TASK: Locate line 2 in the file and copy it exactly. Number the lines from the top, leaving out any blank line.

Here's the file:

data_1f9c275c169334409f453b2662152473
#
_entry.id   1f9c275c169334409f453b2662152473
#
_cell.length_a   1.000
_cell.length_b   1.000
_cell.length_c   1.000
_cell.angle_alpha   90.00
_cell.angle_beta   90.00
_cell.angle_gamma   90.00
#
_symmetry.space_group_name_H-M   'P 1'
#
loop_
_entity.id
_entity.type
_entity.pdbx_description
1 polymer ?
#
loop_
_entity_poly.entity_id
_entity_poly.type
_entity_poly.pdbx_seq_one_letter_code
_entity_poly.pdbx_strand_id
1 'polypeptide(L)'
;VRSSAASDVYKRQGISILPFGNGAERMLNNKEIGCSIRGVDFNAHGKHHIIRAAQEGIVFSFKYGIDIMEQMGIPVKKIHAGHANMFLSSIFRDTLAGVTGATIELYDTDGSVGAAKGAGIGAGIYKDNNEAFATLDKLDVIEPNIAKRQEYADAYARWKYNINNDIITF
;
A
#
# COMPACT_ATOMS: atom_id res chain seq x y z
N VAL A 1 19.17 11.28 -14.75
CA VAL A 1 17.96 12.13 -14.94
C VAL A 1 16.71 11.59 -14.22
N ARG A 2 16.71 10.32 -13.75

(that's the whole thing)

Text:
#